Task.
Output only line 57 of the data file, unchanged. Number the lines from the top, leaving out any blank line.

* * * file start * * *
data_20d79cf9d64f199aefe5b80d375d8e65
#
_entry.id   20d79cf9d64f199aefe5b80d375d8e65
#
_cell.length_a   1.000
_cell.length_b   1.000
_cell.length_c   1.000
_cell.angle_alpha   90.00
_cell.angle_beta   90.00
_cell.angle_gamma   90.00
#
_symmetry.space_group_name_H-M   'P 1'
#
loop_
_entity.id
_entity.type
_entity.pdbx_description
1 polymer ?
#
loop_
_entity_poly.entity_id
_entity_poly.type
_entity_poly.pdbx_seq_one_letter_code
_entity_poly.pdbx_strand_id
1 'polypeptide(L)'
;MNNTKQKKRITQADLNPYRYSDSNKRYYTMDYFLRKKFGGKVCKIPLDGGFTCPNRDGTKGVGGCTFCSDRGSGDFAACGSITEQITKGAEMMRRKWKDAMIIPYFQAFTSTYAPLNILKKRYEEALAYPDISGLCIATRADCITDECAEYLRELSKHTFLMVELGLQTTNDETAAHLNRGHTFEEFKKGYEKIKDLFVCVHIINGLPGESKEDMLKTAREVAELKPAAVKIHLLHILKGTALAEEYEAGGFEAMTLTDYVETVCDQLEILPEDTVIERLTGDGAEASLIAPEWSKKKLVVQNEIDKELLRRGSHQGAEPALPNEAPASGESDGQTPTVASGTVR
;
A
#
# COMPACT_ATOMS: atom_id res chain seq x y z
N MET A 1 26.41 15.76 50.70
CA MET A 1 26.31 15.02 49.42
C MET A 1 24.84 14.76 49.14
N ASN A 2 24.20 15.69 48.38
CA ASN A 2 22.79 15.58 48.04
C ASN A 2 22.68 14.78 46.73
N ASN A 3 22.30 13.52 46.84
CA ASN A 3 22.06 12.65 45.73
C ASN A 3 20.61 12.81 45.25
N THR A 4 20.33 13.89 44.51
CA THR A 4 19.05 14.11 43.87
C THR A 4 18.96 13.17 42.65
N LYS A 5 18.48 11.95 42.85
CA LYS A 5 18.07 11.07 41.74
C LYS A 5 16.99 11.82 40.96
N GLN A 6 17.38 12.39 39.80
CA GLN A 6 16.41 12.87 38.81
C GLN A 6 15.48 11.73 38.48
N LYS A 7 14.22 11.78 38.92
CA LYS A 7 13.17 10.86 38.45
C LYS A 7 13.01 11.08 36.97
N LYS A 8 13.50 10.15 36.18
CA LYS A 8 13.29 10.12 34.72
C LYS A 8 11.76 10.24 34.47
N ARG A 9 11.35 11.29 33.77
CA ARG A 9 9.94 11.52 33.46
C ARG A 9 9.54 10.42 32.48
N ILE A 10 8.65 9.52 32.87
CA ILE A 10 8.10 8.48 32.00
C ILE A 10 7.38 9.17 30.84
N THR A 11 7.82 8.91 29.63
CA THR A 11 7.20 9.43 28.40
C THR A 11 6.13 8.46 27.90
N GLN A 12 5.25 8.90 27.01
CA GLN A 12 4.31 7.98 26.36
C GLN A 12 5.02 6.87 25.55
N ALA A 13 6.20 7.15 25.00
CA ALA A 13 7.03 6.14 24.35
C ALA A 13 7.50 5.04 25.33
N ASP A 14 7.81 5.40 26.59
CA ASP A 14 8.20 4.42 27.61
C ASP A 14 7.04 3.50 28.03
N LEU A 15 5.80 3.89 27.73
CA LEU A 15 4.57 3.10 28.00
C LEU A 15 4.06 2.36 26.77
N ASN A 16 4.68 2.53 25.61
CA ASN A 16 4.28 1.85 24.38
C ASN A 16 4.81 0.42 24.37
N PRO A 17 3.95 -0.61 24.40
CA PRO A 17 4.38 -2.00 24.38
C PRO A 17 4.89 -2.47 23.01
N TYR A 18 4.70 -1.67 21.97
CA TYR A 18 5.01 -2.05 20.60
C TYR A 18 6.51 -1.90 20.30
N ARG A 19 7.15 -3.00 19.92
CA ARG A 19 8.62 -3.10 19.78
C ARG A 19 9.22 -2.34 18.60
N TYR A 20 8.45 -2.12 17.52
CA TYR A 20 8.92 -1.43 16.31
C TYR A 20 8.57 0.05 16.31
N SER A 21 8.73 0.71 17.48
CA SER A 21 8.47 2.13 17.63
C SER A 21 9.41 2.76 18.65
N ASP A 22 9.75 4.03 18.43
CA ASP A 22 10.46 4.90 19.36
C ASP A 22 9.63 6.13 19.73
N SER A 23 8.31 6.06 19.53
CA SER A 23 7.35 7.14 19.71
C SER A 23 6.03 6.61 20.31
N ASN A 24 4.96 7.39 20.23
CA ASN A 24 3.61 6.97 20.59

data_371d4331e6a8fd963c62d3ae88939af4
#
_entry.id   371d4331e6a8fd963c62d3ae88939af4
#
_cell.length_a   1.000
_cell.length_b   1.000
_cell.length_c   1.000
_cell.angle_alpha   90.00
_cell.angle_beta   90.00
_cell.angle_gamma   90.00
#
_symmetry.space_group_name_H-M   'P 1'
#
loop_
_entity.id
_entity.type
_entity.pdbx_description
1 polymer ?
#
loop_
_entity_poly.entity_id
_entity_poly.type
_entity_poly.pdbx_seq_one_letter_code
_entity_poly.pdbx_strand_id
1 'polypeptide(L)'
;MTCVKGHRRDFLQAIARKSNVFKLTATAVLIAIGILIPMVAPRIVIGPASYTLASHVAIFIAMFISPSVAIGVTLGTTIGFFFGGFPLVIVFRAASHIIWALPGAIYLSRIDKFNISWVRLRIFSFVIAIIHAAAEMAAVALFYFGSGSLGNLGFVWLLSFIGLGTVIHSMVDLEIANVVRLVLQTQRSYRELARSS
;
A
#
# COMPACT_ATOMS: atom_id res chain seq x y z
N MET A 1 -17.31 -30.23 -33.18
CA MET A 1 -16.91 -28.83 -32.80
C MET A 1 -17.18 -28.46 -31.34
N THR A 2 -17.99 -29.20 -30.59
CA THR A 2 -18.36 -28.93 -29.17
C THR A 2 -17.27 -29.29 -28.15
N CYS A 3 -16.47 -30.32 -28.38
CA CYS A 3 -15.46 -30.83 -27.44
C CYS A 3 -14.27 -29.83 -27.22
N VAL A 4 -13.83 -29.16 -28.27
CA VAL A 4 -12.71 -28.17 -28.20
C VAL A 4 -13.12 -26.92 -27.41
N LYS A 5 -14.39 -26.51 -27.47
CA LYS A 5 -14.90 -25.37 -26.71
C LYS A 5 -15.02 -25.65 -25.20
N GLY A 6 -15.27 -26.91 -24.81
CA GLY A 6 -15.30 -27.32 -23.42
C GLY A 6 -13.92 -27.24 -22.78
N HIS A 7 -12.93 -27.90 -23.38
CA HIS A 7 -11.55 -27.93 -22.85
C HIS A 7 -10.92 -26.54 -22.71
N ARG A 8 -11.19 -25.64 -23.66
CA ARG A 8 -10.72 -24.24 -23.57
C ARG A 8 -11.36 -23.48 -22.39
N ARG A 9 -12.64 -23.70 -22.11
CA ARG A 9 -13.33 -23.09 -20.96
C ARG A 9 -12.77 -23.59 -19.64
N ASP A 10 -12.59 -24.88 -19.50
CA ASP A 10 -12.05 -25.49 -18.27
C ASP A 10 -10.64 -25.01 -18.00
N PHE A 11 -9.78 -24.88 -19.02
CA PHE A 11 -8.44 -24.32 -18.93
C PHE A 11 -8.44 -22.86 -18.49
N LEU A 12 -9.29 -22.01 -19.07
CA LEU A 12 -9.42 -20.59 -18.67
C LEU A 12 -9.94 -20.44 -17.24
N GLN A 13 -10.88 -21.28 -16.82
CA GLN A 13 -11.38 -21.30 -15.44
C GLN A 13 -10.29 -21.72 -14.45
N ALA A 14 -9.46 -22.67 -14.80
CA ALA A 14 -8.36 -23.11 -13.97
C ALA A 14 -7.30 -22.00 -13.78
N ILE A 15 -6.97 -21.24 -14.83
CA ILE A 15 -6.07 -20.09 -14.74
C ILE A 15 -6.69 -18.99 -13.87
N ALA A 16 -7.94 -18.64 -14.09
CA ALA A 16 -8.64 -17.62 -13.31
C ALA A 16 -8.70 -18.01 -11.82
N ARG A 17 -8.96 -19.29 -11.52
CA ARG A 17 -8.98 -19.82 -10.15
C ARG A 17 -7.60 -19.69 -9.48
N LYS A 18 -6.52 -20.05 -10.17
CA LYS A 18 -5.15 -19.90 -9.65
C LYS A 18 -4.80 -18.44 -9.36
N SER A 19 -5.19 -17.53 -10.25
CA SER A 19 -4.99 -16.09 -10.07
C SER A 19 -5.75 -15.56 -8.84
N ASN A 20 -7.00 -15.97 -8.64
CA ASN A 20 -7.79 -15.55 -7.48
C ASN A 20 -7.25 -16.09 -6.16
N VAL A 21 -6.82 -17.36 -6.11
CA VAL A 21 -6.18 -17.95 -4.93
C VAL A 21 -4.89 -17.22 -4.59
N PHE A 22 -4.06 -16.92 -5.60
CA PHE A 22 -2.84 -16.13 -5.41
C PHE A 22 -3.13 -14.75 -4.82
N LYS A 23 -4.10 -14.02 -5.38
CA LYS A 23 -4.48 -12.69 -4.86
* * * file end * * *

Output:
C ARG A 9 9.54 10.42 32.48